British retail spending rose at its fastest annual rate in almost a year last month, helped by Easter falling a month earlier than in 2014.
The early Easter boosted the supermarket sector as increasing sales see the sector ready for a “slow but steady fight back”, according to official figures.
Data released today from the British Retail Consortium has said that the value of total retail sales in March was 4.7% up on a year earlier, the biggest year-on-year rise since April 2014, and much stronger than the 1.7% growth recorded in February. Total food sales were up 1.8%, the fastest growth for total food sales since July 2013.
David McCorquodale, Head of Retail at KPMG, said that although encouragement can be taken from the growing sales, the supermarket price wars will continue to have a negative impact on the sector.
“An early Easter and better economic news helped lift retail sales out of the doldrums in March and the sector posted the strongest sales growth seen in nearly a year,” said McCorquodale.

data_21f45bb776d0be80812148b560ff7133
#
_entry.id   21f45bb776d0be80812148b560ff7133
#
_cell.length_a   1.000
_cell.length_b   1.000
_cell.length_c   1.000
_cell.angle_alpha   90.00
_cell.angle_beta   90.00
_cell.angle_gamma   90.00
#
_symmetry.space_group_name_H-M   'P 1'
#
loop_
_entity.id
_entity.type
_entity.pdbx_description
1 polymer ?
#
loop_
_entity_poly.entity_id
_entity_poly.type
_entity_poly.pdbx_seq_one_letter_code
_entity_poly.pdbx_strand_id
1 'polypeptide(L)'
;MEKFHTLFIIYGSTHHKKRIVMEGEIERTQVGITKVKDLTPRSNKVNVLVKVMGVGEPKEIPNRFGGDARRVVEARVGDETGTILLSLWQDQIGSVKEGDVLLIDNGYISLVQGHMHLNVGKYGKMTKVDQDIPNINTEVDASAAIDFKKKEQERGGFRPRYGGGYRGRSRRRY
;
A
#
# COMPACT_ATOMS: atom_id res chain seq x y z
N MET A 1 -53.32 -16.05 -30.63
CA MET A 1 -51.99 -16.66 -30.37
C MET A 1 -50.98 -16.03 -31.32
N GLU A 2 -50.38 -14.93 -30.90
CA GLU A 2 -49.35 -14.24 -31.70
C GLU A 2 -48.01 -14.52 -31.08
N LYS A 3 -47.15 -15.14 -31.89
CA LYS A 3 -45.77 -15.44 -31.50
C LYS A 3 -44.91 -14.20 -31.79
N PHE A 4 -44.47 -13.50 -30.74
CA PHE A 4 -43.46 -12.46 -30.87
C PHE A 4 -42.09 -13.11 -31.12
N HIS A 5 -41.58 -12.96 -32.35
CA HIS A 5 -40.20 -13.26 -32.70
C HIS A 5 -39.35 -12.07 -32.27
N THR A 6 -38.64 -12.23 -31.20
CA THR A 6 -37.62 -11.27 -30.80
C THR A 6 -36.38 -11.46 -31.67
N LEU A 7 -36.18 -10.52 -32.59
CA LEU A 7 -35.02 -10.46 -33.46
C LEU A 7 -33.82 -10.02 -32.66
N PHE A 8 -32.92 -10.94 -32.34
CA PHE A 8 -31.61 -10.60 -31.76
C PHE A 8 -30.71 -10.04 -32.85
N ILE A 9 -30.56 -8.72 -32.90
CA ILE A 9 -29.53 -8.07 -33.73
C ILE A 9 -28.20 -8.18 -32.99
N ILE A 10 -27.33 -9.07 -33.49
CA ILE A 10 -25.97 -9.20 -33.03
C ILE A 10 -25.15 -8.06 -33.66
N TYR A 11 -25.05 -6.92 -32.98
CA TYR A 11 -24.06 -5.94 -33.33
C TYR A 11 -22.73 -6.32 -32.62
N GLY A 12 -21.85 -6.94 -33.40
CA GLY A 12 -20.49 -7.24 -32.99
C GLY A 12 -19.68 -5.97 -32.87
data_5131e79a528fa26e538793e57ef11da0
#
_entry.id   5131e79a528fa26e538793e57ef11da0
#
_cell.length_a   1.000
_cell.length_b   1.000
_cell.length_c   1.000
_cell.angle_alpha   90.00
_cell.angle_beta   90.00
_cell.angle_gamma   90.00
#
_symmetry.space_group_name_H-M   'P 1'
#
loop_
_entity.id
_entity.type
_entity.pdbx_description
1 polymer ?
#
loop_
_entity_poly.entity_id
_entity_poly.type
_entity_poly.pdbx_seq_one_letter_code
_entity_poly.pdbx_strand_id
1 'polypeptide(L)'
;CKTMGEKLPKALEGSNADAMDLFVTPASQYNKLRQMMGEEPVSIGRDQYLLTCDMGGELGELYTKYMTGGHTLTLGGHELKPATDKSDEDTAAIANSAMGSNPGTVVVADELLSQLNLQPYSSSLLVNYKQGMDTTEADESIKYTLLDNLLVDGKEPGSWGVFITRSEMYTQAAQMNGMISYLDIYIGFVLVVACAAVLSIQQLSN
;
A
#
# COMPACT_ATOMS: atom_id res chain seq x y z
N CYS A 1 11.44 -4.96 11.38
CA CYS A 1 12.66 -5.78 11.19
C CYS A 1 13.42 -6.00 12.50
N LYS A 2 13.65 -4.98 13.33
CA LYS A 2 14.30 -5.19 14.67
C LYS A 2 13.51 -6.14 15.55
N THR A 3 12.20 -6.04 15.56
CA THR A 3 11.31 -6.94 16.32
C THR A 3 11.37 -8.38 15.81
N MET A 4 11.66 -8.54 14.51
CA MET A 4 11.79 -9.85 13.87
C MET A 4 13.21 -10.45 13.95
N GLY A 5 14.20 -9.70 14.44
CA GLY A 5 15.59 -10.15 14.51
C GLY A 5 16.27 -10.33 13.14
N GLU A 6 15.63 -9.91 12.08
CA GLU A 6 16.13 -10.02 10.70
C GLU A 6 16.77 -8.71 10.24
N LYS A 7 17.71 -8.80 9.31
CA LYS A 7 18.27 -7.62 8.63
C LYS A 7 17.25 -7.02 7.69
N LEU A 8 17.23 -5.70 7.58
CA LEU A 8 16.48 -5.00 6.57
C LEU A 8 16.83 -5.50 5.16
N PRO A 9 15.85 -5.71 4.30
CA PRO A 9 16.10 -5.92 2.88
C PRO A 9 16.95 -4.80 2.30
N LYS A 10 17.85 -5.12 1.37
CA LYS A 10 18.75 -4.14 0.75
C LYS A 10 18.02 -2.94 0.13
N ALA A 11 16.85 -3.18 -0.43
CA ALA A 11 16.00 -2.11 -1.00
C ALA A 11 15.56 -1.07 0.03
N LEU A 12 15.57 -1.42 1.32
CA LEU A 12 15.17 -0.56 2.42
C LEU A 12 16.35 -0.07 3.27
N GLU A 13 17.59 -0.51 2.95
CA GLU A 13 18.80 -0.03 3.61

He added: “Signs of recovery were also seen in the grocers’ figures, who are mounting a slow but steady fight back. However price deflation continues to dog the sector, and while supermarkets may be selling more, they are peddling hard to stand still. Demand is definitely pushing in the right direction, but there is a long way to go before like for like food sales are back in positive territory.”
Helen Dickinson, Director General at BRC continued: “All-in-all, retailers can also be satisfied with the consumer response to their Mother’s Day and Easter offerings, but it is important to note that April figures will be impacted by the absence of Easter this year.”
The rise in consumer spending comes at the same time as prices measured in-store by the BRC are falling at their fastest rate since 2006.